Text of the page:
-The main reason I didn't like it, honestly, was pretty much just the main reason I don't like most futuristic dystopian novels: if one is twisted enough to think up a horrible world like this, which you shouldn't be, why would you then try to inflict it on other people? Your thoughts are dumb and shouldn't be thought! (there is a probably an allusion to the plot theme of how reading = thinking and thinking = bad here, but you know what, I'm too distracted by the lure of my television wall to complete it)
But that was before I wrote this whole post and went, "Damn it. Every time I make myself think about stuff I end up liking it more."
-The other thing I didn't like took place before the play: they had the "firemen" (dressed in all black, with sunglasses) lined up at the front of their stage with their arms crossed behind their back, standing in front of the stage and staring stone-faced out into the audience the whole time people were getting seated. It was too disturbing for me. They also had a spotlight/searchlight that blinded me at regular intervals, and worst of all, a couple of the thug force walking up and down the aisles, informing anyone they caught reading anything other than a program (including phone screens) that they were not allowed to do that here, before handing out "violation notices."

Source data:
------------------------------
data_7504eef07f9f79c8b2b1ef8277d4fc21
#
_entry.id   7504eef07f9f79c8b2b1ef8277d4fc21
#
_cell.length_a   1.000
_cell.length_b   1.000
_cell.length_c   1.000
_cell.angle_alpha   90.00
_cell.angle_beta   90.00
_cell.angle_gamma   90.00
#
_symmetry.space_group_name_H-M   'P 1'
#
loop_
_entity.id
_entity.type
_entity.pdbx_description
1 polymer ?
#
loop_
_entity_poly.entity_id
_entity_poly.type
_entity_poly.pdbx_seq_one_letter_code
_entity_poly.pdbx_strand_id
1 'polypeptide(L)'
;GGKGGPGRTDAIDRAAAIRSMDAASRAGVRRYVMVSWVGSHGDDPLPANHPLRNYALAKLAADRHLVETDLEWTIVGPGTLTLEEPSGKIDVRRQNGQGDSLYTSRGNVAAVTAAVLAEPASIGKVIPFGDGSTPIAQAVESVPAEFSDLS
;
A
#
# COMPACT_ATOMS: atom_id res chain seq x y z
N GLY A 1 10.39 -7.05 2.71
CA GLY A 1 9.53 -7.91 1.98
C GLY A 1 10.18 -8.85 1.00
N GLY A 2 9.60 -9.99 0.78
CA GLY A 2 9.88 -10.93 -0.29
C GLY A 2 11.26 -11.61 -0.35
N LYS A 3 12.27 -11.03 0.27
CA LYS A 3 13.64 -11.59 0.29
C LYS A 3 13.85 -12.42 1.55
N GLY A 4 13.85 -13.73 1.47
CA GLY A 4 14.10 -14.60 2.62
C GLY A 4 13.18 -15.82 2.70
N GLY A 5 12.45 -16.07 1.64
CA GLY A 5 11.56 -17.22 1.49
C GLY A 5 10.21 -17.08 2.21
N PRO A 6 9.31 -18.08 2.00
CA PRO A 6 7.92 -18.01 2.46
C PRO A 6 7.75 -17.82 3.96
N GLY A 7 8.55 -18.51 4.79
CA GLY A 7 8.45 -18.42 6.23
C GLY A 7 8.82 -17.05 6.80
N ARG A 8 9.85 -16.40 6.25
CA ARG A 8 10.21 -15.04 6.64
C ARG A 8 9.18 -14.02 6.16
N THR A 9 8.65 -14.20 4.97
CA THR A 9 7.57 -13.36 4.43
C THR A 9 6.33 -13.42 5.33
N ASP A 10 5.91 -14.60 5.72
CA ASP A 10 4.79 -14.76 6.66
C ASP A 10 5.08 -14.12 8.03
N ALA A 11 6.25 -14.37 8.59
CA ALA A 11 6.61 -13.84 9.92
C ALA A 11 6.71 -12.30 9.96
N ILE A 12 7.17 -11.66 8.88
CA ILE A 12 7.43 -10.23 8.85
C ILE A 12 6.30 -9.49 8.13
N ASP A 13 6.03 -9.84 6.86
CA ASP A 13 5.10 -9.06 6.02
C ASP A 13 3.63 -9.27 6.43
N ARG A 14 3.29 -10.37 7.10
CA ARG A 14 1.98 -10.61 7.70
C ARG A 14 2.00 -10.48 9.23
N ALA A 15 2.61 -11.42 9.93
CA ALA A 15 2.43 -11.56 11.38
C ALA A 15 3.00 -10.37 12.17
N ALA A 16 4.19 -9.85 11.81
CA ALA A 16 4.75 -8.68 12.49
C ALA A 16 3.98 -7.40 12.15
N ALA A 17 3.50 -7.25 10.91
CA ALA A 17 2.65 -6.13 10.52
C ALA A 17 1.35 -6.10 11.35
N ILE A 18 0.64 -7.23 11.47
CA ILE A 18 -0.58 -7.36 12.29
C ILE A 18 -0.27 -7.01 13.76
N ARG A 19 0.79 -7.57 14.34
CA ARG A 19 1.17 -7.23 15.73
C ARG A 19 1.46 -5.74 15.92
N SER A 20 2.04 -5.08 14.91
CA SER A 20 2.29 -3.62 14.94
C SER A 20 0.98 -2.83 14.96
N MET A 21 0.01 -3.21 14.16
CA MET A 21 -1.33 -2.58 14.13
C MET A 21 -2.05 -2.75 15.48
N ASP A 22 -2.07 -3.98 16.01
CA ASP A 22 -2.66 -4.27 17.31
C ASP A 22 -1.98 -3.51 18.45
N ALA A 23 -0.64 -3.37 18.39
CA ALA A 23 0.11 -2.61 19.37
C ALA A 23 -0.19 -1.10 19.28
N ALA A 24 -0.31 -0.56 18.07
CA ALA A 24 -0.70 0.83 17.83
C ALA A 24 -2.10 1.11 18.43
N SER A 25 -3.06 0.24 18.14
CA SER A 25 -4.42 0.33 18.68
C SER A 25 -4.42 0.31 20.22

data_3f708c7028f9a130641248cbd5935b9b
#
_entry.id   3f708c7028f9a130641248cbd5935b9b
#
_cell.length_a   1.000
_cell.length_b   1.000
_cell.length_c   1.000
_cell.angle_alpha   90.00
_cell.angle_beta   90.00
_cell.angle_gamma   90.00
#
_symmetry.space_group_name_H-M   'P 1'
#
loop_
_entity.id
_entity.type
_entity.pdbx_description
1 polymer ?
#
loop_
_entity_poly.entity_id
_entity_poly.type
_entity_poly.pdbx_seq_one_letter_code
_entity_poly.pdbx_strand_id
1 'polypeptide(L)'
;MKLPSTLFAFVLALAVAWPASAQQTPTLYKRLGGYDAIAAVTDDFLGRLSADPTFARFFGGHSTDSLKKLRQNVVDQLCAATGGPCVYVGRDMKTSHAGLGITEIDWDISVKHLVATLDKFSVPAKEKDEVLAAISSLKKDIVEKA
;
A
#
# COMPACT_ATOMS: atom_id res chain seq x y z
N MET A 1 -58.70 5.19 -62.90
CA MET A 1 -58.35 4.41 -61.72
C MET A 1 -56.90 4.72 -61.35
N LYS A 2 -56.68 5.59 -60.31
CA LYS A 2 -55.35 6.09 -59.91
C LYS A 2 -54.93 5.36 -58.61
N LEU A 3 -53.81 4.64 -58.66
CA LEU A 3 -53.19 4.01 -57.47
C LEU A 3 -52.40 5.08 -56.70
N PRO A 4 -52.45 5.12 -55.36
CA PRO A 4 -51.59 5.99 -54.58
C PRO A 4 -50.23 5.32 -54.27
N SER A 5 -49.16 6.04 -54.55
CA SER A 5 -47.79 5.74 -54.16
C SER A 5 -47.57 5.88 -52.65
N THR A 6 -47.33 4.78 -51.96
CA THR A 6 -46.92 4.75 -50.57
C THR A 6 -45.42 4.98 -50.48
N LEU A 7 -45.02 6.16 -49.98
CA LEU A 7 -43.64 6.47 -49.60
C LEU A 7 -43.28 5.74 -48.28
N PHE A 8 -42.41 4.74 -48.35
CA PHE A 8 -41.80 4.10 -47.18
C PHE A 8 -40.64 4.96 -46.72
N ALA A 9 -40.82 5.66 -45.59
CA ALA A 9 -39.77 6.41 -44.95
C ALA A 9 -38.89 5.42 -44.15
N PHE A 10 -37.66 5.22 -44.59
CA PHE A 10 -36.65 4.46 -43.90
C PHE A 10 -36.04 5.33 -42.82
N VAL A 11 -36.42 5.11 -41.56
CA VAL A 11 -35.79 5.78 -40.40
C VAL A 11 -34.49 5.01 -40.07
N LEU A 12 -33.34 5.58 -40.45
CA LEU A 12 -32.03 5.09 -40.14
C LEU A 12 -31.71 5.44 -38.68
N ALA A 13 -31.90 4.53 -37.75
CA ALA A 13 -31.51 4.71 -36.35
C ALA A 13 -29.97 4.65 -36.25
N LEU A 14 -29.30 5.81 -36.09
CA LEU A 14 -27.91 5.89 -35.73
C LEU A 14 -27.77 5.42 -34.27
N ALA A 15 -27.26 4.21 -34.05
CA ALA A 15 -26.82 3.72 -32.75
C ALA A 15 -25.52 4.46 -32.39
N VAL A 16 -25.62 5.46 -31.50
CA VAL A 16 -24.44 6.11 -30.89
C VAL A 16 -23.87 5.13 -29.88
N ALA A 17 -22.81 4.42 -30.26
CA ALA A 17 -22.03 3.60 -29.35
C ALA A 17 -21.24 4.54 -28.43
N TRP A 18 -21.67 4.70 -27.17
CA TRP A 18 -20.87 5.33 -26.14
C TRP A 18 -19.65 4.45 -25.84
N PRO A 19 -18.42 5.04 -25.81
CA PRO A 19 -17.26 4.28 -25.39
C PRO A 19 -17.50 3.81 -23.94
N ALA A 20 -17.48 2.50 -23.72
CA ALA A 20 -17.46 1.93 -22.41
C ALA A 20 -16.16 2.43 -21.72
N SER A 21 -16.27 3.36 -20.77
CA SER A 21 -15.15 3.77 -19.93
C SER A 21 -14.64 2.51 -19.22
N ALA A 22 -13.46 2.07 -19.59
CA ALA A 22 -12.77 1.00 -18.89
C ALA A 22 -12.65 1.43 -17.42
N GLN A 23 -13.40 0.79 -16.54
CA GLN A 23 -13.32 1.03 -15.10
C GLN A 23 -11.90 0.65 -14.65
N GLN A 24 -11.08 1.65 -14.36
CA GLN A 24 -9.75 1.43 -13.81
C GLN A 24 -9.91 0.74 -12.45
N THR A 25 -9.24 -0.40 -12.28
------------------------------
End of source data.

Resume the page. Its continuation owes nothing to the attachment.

People (LIKE CHRIS) were also randomly being given books upon entry and told to "keep them safe" to foster this activity, which the thug force would then confiscate along with the notice. My mom was delighted by this interactive idea, and I'm sure many people would be, but I was just like I DO NOT WANT TO BE PART OF YOUR PLAY LEAVE ME ALONE. It felt too real, and honestly, after my recent awful movie theater experience, you can imagine how I felt about a stranger walking up to my seat while I'm happily minding my own business*. I was on the borderline verge of a panic attack after being "warned," and it wasn't even me they were fake-warning, it was him.
(*bonus fun: our tickets said "general admission" rather than having a seat number, like all my previous high school theater plays have, and I had bought them online so there was no one explaining what to do, so until the play started I was constantly uneasy, wondering if I was misreading them and we were going to get kicked out of our spots again. THANKS AGAIN, MARCUS CINEMA.)
IN CONCLUSION: I would never have gone to see this on my own and recommending it to book lovers might be like telling an animal lover they'll enjoy an eye-opening slaughterhouse exposé. But it turns out there are some pretty neat ladies in it, once I made myself actively think about it, and it was better than I thought it would be.